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- May 1, '12 by turnforthenurseRNCRNA schools require a nursing degree (at least a BSN which will take at least 4 years to accomplish, or with your degrees you could probably opt for a fast-track/accelerated BSN option) and usually require at least 1-2 years of working full time in critical care. This includes any type of ICU. Some schools may NOT honor ER, PACU or OR experience, but again, it depends on the school. And getting into the ICU can be tough, especially as a new grad and even after you get some experience. For ICU jobs, look for internships as a new grad. If you have experience, look for fellowships, because when looking for experienced nurses, ICUs prefer nurses with SOLID ICU experience.
Full time in the nursing world is three 12-hour shifts/week, but those shifts can easily turn into 14-16+ hour days, especially if you are short-staffed or have staff that do not show up, causing you to stay longer. As a floor RN, there are some nights where I will hardly have a moment to sit down and some nights I don't even have time to eat lunch! Or pee for hours on end! As a CRNA, you could be locked in that OR for HOURS on end so it would kind of be the same thing. As other posters have mentioned, you work odd hours and will probably have to be on call, too. A majority of CRNA programs also suggest not working at all during the program because it is so demanding.
- May 1, '12 by RN SamThe OR is awesome by the way. Every CRNA I work with here LOVES their job. Maybe shadow a CRNA in the OR(if that is possible) and see what you think. As mentioned earlier it will take a couple years to even be qualified to apply to that program. Focus on nursing school in general first.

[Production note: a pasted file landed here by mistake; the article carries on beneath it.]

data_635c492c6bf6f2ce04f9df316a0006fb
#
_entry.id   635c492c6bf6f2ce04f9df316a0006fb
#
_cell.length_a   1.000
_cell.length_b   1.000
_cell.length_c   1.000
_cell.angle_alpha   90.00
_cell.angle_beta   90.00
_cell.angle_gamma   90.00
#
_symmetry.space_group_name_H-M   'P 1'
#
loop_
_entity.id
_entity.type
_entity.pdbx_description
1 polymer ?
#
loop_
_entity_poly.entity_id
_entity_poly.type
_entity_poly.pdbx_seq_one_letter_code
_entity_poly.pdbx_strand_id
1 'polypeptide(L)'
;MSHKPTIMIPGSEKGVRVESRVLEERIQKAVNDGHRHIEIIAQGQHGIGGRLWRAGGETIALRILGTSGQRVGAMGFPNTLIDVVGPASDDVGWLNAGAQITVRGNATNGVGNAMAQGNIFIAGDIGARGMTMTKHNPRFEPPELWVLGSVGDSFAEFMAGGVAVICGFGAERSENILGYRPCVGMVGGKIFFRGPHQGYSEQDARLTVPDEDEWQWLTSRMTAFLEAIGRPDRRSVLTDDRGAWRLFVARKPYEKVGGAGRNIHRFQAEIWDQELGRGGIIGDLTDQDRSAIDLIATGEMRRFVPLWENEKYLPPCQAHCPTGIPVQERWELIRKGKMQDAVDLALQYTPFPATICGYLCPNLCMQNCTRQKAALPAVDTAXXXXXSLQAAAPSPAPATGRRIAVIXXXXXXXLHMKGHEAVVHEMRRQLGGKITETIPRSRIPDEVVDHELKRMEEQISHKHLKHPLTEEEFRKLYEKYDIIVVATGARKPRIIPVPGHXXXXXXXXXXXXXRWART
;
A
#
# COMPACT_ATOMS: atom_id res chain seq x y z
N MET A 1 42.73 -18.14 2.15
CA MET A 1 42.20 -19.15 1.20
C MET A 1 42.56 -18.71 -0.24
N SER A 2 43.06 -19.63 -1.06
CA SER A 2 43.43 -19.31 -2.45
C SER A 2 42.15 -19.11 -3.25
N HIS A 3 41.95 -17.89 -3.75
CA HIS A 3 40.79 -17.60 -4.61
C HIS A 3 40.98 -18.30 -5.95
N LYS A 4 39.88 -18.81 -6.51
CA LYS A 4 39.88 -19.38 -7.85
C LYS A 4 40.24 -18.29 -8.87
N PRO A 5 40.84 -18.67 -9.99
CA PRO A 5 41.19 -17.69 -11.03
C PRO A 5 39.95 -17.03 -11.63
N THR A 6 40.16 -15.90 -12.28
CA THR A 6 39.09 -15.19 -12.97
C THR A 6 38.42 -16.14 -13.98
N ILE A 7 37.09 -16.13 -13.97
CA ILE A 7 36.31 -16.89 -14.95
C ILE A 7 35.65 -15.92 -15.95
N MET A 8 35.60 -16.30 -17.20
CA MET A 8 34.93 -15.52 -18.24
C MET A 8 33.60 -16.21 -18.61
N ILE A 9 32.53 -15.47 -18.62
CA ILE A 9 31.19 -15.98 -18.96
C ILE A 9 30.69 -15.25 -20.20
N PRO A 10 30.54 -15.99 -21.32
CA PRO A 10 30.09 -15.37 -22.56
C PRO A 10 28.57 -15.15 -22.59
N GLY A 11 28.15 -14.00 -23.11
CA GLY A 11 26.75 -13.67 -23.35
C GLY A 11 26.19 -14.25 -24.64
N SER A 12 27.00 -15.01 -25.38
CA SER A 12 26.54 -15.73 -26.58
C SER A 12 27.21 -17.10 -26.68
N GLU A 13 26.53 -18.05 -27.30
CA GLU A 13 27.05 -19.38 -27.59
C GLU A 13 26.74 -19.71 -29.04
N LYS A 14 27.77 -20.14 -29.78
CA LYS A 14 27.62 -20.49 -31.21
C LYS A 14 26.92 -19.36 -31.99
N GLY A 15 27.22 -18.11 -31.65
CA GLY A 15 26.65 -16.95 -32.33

- May 2, '12 by BostonTerrierLoverRNI wish I could trade you mine for yours, I could then get famous hopefully, get on CNN with Nancy Grace and tell her how bad she gets on my nerves, and how freaking rude she is!!!!!! That is the BEST thing about my wife packing up and moving out, NO MORE Nancy Grace, Yay!!!!!! Hip Hip HURRAAAAAYYYYYY!!!!!!!!!!!
But, Good Luck Whatever You Decide to Do!!!!
- May 2, '12 by alaur74Quote from BostonTerrierLoverRNThank you for this- it made me laugh out loudI wish I could trade you mine for yours, I could then get famous hopefully, get on CNN with Nancy Grace and tell her how bad she gets on my nerves, and how freaking rude she is!!!!!! That is the BEST thing about my wife packing up and moving out, NO MORE Nancy Grace, Yay!!!!!! Hip Hip HURRAAAAAYYYYYY!!!!!!!!!!!
But, Good Luck Whatever You Decide to Do!!!!
- May 2, '12 by woohHow much in student loans are you currently paying off? How much would you have to borrow to get the necessary education? How long will that take to pay off if you're only wanting to work part-time?
Added thought, as long as the economy is in the crapper, it's going to be really hard to get a hospital to hire you and give you the necessary new grad training in exchange for you only wanting to work part-time. Especially if you want to get into an ICU (which you'll have to do if you want to get into CRNA school.)
- May 2, '12 by bratmobileMy Fiance is an attorney,, He has a full time job in the army as a JAG but he has a small civilliam practice too ay which nmakes his own schedule,, you can "tinker" in law a lot easier than getting through nursing school, and you can do it wall from a home office too..he has a legal assistant who works from her home too.., your kids won't be little anymore by the time you are done and you will be away from them alot for school and clinicals,, did you find law is not really your cup of tea?
- May 2, '12 by koi310Stick with being an attorney. You can spend the 5+ years it will take to get your foot in the door as a CRNA to grow your legal practice, and be that much ahead.If you want to go into medicine, though, you may as well go to med school and become an anesthesiologist.
- May 2, '12 by RobublindWell I have a JD and RN after my name. It depends if you like being an attorney or not. I couldn't stand it. I have run into a few of my fellow JD classmates in the ED, none of them are happy, they work long hrs, pay about the same. I have a smile on my face. As for the CRNA, I thought about going that route but honestly I would get bored. Long hrs sitting behind a sleeping pt zzzzzzzzzz.